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United States v. McKnight

United States District Court, N.D. Iowa

March 27, 2019

UNITED STATES OF AMERICA, Plaintiff,
v.
AUSTIN KHAI ALEXANDER MCKNIGHT, Defendant.

          ORDER

          C. J. Williams United States District Judge

         On March 27, 2019, the above-named defendant appeared before the Court and, pursuant to Federal Rule of Criminal Procedure 11, pleaded guilty to Counts One and Two of the Indictment. After cautioning and examining defendant under oath concerning each of the subjects mentioned in Rule 11, the Court determined that defendant's decision to plead guilty was knowledgeable and voluntary, and each offense charged was supported by an independent basis in fact containing each of the essential elements of the offense. The Court therefore ACCEPTS defendant's guilty pleas and defendant is adjudged GUILTY of the offenses to which defendant pled guilty.

         At the commencement of the Rule 11 proceeding, the Court placed defendant under oath and explained that if defendant answered any question falsely, the government could prosecute defendant for perjury or for making a false statement. The Court also advised defendant that in any such prosecution, the government could use against defendant any statements made under oath.

         Once defendant was placed under oath, the Court asked defendant a number of questions to ensure defendant had the requisite mental capacity to enter a plea. The Court elicited defendant's full name, age, and extent of education. The Court also inquired into defendant's history of mental illness and use of illegal and/or prescription drugs and alcohol. From this inquiry, the Court determined defendant was not suffering from any mental disability that would impair defendant's ability to make a knowing, intelligent, and voluntary guilty plea.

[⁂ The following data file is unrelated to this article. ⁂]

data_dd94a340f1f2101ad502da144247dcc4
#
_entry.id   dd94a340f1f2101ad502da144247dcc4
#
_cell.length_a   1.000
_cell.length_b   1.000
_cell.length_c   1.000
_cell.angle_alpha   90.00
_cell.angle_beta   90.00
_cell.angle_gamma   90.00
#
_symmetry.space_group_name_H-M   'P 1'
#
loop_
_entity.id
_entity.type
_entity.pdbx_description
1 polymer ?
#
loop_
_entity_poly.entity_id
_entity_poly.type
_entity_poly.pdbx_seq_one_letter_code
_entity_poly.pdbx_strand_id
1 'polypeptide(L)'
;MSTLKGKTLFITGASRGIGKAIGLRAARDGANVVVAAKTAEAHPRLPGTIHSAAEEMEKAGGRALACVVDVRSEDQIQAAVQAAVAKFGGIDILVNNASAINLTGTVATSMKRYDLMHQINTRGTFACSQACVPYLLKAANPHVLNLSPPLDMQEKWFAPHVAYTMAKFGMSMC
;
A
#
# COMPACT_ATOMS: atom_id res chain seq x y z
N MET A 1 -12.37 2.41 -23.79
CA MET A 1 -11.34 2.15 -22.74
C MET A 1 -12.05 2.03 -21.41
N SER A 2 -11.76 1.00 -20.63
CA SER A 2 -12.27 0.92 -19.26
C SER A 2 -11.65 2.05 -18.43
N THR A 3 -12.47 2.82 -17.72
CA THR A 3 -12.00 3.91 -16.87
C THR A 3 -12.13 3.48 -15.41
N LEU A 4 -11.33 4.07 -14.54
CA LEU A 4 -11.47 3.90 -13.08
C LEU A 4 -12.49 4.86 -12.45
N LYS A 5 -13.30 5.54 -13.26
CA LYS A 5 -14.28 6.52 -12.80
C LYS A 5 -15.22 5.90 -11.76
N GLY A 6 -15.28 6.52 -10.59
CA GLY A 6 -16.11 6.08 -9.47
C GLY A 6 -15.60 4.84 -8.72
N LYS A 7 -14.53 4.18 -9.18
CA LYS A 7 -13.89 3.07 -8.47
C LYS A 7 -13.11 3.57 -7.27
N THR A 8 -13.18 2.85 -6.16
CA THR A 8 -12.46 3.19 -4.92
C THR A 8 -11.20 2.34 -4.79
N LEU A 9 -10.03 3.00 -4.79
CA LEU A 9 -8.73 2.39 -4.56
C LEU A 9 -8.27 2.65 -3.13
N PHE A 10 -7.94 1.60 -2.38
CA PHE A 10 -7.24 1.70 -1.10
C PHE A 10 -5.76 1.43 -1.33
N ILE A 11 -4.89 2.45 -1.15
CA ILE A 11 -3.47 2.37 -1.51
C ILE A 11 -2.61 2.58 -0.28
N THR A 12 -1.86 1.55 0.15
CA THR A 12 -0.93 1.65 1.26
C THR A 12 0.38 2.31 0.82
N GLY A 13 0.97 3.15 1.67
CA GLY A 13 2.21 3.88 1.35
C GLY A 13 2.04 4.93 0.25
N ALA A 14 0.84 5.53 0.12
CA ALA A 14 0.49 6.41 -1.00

Defendant acknowledged receipt of a copy of the Indictment and further acknowledged that defendant had fully discussed the Indictment with defendant's counsel. Defendant acknowledged that defendant had fully conferred with defendant's counsel prior to deciding to plead guilty and that defendant was satisfied with counsel's services.

         The Court advised defendant of all of the rights defendant would be giving up if defendant decided to plead guilty, including:

1. The right to assistance of counsel at every stage of the case;
2. The right to a speedy, public trial;
3. The right to have the case tried by a jury selected from a cross-section of the community;
4. That defendant would be presumed innocent, and would be found not guilty, unless the government could prove each and every element of the offense beyond a reasonable doubt;
5. That defendant would have the right to see and hear all of the government's witnesses, and defendant's attorney would have the opportunity to cross-examine any witnesses called by the government;
6. That defendant would have the right to subpoena witnesses to testify at the trial and that if defendant could not afford to pay the costs of bringing these witnesses to court, then the government would pay those costs;
7. That defendant would have the privilege against self-incrimination; i.e., defendant could choose to testify at trial, but need not do so; if defendant chose not to testify, then the Court would instruct the jury that the jury could not draw any ...

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